One perennially popular joke about kids who wear shorts all winter is that the persistent refrain of “I’m not cold” is the entire point of the habit.  The insistence has a boastful quality: “It’s attention-seeking,” Miller told me. She also noted that some shorts-wearers with whom she’d crossed paths seemed to consider shorts in the wintertime a display of strength or toughness. From what she could tell, being cold when it was cold outside was, to some young men, “apparently wimpy.”

Phyllis Fagell, a therapist and school counselor who wrote the book Middle School Matters, largely agreed with that assessment: Particularly in late elementary and middle school, she said, kids “have such a desire to not seem like a baby.” And boys are “suddenly so aware of societal messages about what it means to be tough, and what it means to be masculine.”

Fagell also noted that for boys, being bundled up in winter outerwear—especially in soft, fuzzy garments like mittens or beanies—can feel particularly babyish. (Think of A Christmas Story’s famous “I can’t put my arms down!” scene, which derives its humor directly from the indignity of a little boy being aggressively swaddled in winter wear by his protective mom.) So wearing shorts—or perhaps more precisely, exercising the autonomy to choose to wear shorts—during what most people consider parka weather may feel to some kids and adolescents like the ultimate display of maturity and wardrobe independence. (Meanwhile, she pointed out, many young girls recognize soft, fuzzy outerwear as desirably, rather than revoltingly, cute.)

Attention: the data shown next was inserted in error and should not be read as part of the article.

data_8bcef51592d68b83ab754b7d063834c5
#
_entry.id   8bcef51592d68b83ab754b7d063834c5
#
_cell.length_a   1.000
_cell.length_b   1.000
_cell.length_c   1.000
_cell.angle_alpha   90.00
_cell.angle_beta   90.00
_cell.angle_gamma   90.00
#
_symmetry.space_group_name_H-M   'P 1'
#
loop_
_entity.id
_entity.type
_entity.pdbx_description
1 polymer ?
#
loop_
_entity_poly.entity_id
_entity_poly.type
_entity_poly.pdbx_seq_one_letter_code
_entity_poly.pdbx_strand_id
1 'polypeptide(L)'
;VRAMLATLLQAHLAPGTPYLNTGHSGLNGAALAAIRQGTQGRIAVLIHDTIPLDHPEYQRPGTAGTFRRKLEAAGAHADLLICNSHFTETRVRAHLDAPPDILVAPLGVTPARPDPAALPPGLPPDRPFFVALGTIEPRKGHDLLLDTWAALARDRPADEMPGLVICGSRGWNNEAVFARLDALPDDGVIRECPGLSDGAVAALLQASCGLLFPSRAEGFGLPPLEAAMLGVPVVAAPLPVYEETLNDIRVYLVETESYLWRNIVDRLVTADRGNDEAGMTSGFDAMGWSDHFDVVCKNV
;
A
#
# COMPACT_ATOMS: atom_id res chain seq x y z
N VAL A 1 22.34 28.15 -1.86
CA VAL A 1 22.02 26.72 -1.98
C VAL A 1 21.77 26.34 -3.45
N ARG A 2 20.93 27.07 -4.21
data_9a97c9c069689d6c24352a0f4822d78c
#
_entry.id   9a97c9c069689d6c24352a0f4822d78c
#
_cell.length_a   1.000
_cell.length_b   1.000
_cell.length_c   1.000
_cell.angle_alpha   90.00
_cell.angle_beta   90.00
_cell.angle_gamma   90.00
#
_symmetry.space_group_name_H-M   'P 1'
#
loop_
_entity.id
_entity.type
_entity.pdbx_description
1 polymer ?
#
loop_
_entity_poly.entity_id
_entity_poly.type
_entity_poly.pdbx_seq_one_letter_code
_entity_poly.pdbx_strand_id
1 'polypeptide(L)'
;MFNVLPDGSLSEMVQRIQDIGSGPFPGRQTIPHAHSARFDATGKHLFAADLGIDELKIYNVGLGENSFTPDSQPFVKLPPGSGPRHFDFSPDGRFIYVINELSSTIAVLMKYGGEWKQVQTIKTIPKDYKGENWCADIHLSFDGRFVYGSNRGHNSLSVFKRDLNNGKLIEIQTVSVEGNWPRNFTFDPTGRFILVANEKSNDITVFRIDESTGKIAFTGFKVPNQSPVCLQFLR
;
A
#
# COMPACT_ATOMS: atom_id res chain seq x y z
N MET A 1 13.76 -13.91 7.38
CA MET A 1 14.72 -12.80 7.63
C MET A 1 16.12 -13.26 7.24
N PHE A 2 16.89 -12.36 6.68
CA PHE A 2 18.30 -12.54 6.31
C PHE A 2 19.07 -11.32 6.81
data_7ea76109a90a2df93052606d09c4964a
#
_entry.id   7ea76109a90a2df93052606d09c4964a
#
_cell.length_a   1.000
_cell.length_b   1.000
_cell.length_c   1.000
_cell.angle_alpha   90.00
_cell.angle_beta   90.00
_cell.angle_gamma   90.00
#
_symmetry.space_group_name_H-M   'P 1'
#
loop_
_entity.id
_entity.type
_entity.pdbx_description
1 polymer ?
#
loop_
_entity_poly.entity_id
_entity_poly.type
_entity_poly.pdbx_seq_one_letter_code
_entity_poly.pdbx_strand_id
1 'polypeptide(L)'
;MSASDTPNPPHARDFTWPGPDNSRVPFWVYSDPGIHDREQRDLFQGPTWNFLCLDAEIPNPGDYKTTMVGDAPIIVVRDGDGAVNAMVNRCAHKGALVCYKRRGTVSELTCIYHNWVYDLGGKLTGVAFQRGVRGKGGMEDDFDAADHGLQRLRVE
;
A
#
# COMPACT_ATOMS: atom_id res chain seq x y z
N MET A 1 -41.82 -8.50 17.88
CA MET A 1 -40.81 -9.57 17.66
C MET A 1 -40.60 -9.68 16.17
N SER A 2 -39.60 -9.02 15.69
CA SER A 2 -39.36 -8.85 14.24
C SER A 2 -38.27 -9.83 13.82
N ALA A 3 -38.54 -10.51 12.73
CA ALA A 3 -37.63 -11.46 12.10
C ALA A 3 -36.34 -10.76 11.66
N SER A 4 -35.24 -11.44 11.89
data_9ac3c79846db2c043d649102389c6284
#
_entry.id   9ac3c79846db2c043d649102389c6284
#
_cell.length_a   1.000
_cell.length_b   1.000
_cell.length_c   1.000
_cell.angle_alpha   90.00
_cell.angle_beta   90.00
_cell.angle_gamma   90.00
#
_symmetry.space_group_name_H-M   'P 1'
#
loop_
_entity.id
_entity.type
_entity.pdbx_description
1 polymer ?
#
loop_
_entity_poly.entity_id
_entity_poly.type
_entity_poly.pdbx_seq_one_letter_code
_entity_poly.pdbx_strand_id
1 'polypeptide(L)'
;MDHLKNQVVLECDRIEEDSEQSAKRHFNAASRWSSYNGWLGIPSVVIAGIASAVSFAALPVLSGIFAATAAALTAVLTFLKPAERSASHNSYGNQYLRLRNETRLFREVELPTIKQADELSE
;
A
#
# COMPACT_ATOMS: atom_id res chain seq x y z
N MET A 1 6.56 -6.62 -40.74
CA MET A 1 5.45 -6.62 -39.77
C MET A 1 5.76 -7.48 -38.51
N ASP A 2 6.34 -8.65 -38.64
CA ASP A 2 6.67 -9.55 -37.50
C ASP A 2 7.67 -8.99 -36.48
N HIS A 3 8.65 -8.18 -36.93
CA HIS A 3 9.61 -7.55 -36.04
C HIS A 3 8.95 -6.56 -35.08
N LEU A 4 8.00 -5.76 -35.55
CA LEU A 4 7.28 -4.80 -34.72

Perhaps most important, Fagell noted that adolescent kids are in a unique spot developmentally, one in which they’re particularly hostile toward adults’ assessments of them. “When you are a tween, you do not like adults telling you how you feel, how you should feel, or what you should do, even. [Tweens] like to be treated like the expert in their own life,” she told me. “If a parent says to a 12-year-old, ‘You’re sad,’”—or, for that matter, ‘You’re going to be cold’—“that can make them bristle, because kids that age don’t want to be told how they’re feeling. They’ll tell you how they’re feeling, thank you very much.”

This tendency, combined with severely cold temperatures, can result in a situation that’s frustrating for adults. Parents often worry about safety—or about the looks or questions they might get from teachers or other parents. As Frank, a dad in Philadelphia told me, someone who saw his son out in shorts once threatened to call Child Protective Services. (Frank requested that his last name be omitted to avoid making his son identifiable in what could be a mildly embarrassing story, though he clarified that the phone call was never actually made.) In situations like these, Fagell advises parents to talk to their kids with curiosity instead of authority, and to keep an open mind.

“Start with ‘I’m really curious,’ or ‘I’m wondering,’ or ‘I’ve noticed that you don’t like wearing [long pants] in the winter. Tell me more.’ What you might find is that it’s a sensory issue, that they say, ‘I don’t like the way the fabric feels against my skin,’” she said. “You might actually be able to work with that. You could be able to find something that would keep them warm but work for them a little bit better.”